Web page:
“Ripples,” the new single from Rie Fu, releases this Friday, November 30th. For Rié, as she’s now professionally known, “Ripples” isn’t just the next song in a career dating back to her teens, but a mile marker on a journey that’s both moving forward and in a circle, one that began in 2005 when she burst onto the music scene with her first release, “Life is Like a Boat,” which gained prominence as the first ending to the anime Bleach.
Rié wrote “Life is Like a Boat,” a song that captures the sense of adolescent loneliness and hope (an earlier article discusses that song more in-depth), when she was still in high school. Mixing vocals both in Japanese and English—Rié was born in Tokyo but lived in Maryland for several years—the song was handpicked by Tite Kubo to be the first ending for the anime based on his popular manga, joining songs like “Duvet” as among those few that are written prior to a series, but work as just the right match.
The song also hit at just the right time. Rié had been preparing a portfolio for art school when she sent her recording to Sony, frustrated with what she saw as an inability for artwork to make the widespread impact that her music might. When “Life is Like a Boat” was released, her career took off.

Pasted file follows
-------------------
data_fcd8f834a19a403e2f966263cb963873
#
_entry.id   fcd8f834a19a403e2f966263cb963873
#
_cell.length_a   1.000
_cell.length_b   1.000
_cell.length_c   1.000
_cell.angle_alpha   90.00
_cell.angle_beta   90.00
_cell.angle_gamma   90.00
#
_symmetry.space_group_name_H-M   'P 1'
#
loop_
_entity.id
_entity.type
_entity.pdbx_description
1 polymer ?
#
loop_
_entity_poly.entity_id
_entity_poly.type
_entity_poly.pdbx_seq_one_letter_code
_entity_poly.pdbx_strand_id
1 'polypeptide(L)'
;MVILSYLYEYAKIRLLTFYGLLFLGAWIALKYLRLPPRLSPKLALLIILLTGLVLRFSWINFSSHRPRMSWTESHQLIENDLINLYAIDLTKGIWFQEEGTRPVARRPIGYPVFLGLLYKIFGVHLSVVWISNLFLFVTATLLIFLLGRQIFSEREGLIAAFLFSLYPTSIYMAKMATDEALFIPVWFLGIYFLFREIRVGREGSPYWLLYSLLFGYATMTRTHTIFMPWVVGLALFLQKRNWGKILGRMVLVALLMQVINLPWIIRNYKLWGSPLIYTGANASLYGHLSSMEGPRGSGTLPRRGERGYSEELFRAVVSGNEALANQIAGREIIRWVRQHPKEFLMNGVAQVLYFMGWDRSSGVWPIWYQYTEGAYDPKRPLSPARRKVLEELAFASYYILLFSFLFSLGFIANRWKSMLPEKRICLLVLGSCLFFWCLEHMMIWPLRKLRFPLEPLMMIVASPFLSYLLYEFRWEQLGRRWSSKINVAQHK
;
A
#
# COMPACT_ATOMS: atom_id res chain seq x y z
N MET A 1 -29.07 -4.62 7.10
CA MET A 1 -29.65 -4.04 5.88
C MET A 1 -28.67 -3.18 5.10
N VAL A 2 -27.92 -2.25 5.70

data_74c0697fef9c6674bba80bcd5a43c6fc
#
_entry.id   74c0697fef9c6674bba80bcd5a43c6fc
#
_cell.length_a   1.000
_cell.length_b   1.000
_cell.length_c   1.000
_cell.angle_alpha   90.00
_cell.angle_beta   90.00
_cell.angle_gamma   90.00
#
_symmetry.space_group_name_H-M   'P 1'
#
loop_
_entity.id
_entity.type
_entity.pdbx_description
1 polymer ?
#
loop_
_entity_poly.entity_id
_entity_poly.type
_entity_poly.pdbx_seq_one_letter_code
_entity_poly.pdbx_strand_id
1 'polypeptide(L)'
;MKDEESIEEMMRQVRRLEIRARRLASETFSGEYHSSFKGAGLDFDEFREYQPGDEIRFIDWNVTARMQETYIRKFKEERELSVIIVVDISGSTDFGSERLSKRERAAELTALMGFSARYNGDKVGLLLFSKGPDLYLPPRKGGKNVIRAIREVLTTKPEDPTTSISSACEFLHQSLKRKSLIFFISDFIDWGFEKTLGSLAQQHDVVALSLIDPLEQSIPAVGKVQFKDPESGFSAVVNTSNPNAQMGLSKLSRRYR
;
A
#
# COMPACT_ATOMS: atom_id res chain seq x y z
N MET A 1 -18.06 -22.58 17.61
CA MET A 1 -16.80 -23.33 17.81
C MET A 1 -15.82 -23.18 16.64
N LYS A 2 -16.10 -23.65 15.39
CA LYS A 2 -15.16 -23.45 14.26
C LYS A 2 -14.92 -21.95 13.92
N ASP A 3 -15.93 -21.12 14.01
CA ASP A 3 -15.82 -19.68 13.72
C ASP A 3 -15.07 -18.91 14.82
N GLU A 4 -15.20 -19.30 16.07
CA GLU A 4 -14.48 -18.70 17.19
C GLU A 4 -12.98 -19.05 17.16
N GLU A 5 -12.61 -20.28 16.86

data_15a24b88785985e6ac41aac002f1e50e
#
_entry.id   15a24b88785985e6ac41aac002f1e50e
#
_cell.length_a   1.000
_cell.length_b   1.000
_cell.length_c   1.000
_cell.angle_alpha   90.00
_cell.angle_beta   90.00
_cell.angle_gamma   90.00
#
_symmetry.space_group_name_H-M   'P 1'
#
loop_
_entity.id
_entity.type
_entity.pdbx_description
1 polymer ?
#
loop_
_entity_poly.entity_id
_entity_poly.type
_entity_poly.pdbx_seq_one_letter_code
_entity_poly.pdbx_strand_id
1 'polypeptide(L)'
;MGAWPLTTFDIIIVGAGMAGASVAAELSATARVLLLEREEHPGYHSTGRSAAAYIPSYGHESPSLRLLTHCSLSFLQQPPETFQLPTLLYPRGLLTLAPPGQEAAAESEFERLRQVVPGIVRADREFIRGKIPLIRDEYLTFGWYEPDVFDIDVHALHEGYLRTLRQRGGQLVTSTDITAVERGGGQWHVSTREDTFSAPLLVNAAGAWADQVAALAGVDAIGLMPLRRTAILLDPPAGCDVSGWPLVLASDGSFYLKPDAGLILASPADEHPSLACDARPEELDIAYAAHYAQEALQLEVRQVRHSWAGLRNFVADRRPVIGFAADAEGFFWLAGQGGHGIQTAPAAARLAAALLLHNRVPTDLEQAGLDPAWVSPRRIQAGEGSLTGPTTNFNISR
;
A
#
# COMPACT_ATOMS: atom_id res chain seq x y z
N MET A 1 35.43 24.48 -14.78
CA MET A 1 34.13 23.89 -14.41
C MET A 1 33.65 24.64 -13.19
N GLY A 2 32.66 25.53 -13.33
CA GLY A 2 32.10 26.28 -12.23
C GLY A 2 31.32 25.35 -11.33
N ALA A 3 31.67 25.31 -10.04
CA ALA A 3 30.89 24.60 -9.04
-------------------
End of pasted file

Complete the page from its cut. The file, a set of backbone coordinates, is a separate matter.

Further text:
I never gigged around little venues. I never did any amateur music stuff. It happened very fast and I don’t think I really realized how amazing that opportunity was. I just went along with the flow. I didn’t think of it as a success—I just thought it was a very lucky and fortunate opportunity.
At that time, Rié was in what she might call the “Innocent Era” of her songwriting career, the first of four stages she outlines in a post on her blog. She described to me how the first three stages work:
You start with this really pure state, where you don’t think about anything. Then you get to this eager-to-please stage where you want to make the record company happy or want to make a song that’s more singable in karaoke. Then there’s kind of an extreme response to that, which is the rebellious stage, where you try to do something more experimental and adventurous. People either love it or they think, “Oh, she’s gone crazy.”
The transition between stages two and three are what led to Rié establishing her own label around 2012. She made the decision at that time to leave Sony, which she referred to as “stubborn” and unwilling to let her explore the digital realm and release her music through the Internet to a larger audience worldwide. It was a challenge to leave the advantages of a big label, but also a growth opportunity. “It’s a big blessing, including the business side, so I’ve been enjoying the whole adventure.”